A flower is attractive when viewed in its entirety and as a part of the whole plant, but it is also worth taking a look at the detail of the flower. The central part is often intricate in design, and colourful in hue. If you wish to attempt such photography for the first time, you will of course need the facility to take close-up pictures, such as a macro lens. For some of these photos I used extension tubes which slot between the camera and lens and allow much closer focusing.

I would suggest tackling flowers which present a relatively flattened, open aspect first. The reason for this is that the closer you get to the subject, the narrower the depth of field through which the subject remains pin-sharp. With a flattened flower, there's a better chance of the whole of the image being in focus. An obvious first choice may be a member of the Compositae - the daisy family.

The other problem with close-ups is light. Less light is available the closer you are to the subject. What's more, to maximise depth of focus, it helps to use a small lens aperture, but this again means less light enters the lens. Most flash units cannot be used at such close range though there is specialist equipment for this purpose. However natural light can also be used with a long exposure to allow more light on to the subject. A tripod will be essential for most images of this kind in order to minimise any camera shake.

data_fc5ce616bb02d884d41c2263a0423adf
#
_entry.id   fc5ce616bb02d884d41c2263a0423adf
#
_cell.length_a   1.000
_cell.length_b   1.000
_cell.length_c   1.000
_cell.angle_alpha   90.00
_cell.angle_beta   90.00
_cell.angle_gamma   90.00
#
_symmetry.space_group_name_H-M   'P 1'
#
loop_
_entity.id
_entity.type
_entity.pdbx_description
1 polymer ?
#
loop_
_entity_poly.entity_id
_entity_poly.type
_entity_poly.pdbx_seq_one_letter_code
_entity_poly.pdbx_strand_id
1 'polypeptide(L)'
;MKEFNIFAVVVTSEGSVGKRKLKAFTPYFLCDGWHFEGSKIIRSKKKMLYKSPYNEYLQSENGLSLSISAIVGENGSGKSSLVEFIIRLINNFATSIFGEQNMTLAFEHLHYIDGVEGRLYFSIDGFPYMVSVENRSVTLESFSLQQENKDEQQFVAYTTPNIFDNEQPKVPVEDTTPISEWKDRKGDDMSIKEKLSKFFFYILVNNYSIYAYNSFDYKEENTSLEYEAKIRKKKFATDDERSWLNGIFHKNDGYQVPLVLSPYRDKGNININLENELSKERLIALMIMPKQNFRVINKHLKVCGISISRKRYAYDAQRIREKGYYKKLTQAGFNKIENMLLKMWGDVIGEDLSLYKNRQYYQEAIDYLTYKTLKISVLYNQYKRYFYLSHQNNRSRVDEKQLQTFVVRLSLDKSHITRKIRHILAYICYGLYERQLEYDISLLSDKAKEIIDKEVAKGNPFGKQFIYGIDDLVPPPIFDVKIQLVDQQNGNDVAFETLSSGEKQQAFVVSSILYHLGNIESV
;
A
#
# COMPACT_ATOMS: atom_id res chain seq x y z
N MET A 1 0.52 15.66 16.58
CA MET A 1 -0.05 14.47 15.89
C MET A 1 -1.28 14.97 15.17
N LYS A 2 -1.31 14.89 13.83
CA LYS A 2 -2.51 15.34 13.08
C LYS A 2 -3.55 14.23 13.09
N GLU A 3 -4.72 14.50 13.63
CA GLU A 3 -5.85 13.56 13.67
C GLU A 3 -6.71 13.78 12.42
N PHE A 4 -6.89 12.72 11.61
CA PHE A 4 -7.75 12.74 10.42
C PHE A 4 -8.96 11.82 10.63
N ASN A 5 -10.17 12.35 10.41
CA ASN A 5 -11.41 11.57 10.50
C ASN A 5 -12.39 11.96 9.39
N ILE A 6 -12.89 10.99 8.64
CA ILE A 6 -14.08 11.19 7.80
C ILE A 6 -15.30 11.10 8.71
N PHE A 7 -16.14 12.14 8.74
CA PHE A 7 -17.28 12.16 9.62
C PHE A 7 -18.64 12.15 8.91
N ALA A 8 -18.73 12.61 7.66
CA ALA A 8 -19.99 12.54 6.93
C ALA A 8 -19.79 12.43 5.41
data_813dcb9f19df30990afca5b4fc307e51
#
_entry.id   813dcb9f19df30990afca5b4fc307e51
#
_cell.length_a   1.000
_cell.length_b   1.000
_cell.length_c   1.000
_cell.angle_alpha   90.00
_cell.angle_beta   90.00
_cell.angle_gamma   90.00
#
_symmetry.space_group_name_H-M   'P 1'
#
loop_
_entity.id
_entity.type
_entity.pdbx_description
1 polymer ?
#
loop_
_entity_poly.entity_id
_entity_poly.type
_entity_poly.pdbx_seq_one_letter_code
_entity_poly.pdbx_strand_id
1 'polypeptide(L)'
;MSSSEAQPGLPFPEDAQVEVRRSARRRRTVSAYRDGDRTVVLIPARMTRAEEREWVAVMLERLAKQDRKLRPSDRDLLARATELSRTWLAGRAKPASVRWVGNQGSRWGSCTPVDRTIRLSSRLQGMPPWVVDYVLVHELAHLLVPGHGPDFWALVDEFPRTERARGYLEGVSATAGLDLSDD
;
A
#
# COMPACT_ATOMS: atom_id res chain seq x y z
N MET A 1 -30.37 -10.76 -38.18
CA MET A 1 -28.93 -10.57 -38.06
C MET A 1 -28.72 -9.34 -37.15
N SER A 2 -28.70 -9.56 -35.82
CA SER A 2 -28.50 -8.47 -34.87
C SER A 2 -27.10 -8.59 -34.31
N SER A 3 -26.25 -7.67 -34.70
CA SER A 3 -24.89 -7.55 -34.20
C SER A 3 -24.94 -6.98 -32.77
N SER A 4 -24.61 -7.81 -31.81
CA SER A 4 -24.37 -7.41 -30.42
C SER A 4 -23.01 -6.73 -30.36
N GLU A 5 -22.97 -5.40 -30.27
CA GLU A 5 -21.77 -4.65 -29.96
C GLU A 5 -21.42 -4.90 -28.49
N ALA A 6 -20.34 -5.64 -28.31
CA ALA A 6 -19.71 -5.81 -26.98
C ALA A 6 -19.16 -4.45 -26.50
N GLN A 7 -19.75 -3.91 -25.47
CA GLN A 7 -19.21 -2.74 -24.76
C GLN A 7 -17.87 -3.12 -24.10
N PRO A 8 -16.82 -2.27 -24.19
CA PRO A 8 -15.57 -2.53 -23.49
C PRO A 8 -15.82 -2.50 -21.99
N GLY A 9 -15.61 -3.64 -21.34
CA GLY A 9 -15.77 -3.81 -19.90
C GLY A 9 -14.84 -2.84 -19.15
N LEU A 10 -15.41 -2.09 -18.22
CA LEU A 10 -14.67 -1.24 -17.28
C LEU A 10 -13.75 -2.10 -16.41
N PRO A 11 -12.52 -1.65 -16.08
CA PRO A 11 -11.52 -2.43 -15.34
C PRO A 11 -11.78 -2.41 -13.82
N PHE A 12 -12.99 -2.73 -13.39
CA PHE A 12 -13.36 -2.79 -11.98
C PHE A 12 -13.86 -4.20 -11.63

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The centre of a cactus flower

The centre of a cactus flower

CACTI AND SUCCULENTS

A personal passion of mine is the culture of cacti and similar succulent plants. They are not necessarily the easiest of subjects to photograph however; the archetypal shape of a cactus after all is a globose ball of spines. Small objects require close-up photography and as we've seen, close-up photography generally results in a small depth of field. But if the cactus is globose, then that can create an appreciable depth of field for the size of the plant. What’s more, the spines are usually sharp, and need to look sharp in the image you take. Rather than keeping my cacti in individual pots, I grow them in goups of 10 or 20 in large trays with sand and stones. This not only improves the naturalness of the display - it may also improve the naturalness of any photos one takes. Even so, in some of these pictures a little judicial repositioning of stones was required either to create a more pleasing composition, or to hide the edges of the tray.

One of the many large flowered Epiphyllum cacti. In their native South America, these cacti are unusual in that they grow, not in the desert, but attached to the branches of forest trees

One of the many large flowered Epiphyllum cacti. In their native South America, these cacti are unusual in that they grow, not in the desert, but attached to the branches of forest trees

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VERTICAL FORMAT PHOTOS

Almost the most basic characteristic of most cameras is that the images produced are not square. They are rectangular and one axis is longer than the other. That means that simply by turning the camera through 90 degrees an entirely different form of composition is achieved. And yet all too many users of cameras never even think of framing their subjects in anything other than the horizontal format. Always think before taking a photo as to the best format in which to present the image, either to show the subject to its best effect, or to hide unwanted background detail.

Many subjects including tall buildings and of course human portraits, lend themselves to a vertical presentation. And so do trees and flower stalks, as these images demonstrate. I would think that at least a third of all my plant and flower photos are presented in this format.